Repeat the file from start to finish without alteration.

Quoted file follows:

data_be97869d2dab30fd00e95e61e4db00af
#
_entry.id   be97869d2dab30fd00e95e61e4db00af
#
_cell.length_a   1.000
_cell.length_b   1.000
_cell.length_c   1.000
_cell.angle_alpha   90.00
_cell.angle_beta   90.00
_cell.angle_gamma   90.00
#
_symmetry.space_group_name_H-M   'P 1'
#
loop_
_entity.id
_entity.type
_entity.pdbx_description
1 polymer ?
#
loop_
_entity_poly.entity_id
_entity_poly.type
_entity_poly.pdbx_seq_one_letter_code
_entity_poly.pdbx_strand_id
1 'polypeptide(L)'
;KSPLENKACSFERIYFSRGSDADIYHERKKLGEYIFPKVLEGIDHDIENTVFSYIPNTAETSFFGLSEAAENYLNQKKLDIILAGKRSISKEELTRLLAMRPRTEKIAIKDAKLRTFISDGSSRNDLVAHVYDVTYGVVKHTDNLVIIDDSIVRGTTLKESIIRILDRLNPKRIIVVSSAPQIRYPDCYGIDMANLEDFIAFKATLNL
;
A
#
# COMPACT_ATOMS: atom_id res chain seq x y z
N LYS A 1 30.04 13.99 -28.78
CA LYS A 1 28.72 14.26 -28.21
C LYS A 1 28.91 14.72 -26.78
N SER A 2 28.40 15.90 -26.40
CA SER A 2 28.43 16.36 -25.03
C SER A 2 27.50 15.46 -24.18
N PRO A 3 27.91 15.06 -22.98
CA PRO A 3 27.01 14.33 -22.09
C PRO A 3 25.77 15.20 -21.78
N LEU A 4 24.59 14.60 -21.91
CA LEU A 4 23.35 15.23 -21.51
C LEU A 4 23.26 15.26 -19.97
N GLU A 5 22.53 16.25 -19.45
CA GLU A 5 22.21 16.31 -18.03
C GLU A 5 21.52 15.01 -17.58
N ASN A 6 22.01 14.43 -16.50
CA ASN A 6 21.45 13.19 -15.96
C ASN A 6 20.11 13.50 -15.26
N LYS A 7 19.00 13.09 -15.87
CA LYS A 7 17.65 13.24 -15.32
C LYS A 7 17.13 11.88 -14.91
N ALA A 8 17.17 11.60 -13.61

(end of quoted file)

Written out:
data_be97869d2dab30fd00e95e61e4db00af
#
_entry.id   be97869d2dab30fd00e95e61e4db00af
#
_cell.length_a   1.000
_cell.length_b   1.000
_cell.length_c   1.000
_cell.angle_alpha   90.00
_cell.angle_beta   90.00
_cell.angle_gamma   90.00
#
_symmetry.space_group_name_H-M   'P 1'
#
loop_
_entity.id
_entity.type
_entity.pdbx_description
1 polymer ?
#
loop_
_entity_poly.entity_id
_entity_poly.type
_entity_poly.pdbx_seq_one_letter_code
_entity_poly.pdbx_strand_id
1 'polypeptide(L)'
;KSPLENKACSFERIYFSRGSDADIYHERKKLGEYIFPKVLEGIDHDIENTVFSYIPNTAETSFFGLSEAAENYLNQKKLDIILAGKRSISKEELTRLLAMRPRTEKIAIKDAKLRTFISDGSSRNDLVAHVYDVTYGVVKHTDNLVIIDDSIVRGTTLKESIIRILDRLNPKRIIVVSSAPQIRYPDCYGIDMANLEDFIAFKATLNL
;
A
#
# COMPACT_ATOMS: atom_id res chain seq x y z
N LYS A 1 30.04 13.99 -28.78
CA LYS A 1 28.72 14.26 -28.21
C LYS A 1 28.91 14.72 -26.78
N SER A 2 28.40 15.90 -26.40
CA SER A 2 28.43 16.36 -25.03
C SER A 2 27.50 15.46 -24.18
N PRO A 3 27.91 15.06 -22.98
CA PRO A 3 27.01 14.33 -22.09
C PRO A 3 25.77 15.20 -21.78
N LEU A 4 24.59 14.60 -21.91
CA LEU A 4 23.35 15.23 -21.51
C LEU A 4 23.26 15.26 -19.97
N GLU A 5 22.53 16.25 -19.45
CA GLU A 5 22.21 16.31 -18.03
C GLU A 5 21.52 15.01 -17.58
N ASN A 6 22.01 14.43 -16.50
CA ASN A 6 21.45 13.19 -15.96
C ASN A 6 20.11 13.50 -15.26
N LYS A 7 19.00 13.09 -15.87
CA LYS A 7 17.65 13.24 -15.32
C LYS A 7 17.13 11.88 -14.91
N ALA A 8 17.17 11.60 -13.61